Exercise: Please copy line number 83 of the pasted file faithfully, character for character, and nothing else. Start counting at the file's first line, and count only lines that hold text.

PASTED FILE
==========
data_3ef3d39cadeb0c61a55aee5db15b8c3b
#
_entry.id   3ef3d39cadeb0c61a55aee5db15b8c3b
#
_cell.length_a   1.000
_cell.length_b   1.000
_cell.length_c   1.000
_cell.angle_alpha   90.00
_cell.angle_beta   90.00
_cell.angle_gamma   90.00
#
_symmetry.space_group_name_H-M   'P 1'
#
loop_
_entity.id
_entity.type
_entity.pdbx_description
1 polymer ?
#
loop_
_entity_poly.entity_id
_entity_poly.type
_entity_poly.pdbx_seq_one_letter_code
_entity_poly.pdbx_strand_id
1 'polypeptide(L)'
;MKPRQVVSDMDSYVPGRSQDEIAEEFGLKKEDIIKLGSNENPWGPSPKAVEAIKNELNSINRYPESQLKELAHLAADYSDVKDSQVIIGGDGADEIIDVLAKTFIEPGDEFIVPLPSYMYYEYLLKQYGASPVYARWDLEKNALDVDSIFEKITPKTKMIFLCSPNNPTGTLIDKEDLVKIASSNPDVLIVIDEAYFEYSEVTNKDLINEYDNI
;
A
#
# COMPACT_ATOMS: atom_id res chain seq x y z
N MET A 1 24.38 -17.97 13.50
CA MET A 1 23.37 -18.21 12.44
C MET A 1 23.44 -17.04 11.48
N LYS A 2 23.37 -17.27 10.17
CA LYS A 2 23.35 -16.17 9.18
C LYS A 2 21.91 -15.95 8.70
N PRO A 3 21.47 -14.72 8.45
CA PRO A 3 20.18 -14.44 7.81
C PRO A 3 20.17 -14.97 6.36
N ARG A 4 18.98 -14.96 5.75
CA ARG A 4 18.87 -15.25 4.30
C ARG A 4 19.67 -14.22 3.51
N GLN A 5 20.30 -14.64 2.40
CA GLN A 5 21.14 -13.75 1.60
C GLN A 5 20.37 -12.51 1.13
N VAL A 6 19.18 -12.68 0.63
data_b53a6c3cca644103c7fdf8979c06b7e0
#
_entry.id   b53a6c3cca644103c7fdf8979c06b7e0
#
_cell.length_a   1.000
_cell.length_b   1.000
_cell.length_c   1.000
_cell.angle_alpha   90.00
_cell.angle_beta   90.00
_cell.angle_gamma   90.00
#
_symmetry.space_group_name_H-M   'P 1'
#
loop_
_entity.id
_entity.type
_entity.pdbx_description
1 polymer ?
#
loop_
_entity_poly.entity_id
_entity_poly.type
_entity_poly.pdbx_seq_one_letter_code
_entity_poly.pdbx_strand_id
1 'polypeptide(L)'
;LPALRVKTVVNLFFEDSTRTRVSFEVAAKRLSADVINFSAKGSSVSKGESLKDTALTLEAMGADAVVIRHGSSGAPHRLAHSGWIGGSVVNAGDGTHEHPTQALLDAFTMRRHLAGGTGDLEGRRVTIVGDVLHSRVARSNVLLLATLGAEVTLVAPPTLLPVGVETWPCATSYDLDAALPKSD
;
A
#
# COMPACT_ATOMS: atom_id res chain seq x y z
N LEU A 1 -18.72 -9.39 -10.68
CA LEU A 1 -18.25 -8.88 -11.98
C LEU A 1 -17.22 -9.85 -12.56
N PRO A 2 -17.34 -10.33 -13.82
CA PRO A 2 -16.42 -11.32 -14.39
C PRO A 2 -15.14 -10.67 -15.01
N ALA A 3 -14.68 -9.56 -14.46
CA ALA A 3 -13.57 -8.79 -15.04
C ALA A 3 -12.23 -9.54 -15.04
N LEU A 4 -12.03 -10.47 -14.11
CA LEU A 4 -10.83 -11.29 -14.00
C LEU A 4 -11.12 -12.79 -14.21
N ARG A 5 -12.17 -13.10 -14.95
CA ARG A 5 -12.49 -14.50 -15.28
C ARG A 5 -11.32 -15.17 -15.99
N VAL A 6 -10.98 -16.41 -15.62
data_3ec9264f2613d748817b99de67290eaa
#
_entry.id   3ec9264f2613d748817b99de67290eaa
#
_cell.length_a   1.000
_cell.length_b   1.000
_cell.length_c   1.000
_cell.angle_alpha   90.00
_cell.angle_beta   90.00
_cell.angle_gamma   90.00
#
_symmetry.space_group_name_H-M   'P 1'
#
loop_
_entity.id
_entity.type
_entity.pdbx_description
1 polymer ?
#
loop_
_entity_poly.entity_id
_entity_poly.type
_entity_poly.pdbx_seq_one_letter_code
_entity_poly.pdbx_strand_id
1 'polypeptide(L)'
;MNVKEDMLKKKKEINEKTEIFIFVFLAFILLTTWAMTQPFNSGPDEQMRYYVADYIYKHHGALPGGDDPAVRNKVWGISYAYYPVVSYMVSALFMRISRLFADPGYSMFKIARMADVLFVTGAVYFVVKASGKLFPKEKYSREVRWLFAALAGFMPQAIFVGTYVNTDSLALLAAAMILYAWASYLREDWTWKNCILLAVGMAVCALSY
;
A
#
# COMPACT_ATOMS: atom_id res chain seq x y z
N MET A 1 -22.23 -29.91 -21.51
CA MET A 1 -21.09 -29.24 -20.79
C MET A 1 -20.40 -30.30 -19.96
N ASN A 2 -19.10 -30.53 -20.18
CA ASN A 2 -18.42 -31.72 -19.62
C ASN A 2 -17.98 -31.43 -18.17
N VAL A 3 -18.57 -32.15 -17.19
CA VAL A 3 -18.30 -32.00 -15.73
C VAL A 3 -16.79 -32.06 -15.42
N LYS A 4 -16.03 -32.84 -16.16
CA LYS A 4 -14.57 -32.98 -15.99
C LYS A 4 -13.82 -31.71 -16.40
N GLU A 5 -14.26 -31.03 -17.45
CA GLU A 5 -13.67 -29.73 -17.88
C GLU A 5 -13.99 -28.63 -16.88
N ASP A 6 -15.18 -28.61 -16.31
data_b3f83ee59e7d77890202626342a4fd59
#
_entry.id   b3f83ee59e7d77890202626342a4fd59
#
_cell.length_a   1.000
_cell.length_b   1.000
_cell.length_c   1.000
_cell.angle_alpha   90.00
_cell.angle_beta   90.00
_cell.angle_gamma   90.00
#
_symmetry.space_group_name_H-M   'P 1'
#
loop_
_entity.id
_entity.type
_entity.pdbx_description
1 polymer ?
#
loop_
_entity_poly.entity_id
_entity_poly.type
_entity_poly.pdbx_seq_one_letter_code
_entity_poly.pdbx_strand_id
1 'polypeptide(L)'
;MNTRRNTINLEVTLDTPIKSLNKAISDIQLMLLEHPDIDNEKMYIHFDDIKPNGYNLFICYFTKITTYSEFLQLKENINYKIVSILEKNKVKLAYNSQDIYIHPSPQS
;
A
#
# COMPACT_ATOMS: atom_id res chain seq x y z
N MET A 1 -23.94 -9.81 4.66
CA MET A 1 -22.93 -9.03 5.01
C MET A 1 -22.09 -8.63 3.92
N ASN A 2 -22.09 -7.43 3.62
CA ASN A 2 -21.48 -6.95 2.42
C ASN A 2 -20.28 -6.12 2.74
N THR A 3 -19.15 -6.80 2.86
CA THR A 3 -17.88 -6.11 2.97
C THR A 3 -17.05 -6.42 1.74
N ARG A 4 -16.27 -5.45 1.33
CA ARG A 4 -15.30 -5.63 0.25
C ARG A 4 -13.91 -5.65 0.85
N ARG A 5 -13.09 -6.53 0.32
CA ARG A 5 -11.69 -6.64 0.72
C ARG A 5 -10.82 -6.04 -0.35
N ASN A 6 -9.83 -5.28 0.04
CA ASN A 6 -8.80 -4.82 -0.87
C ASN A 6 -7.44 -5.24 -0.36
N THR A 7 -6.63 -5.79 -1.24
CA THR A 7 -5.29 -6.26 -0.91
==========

N ALA A 3 -14.68 -9.56 -14.46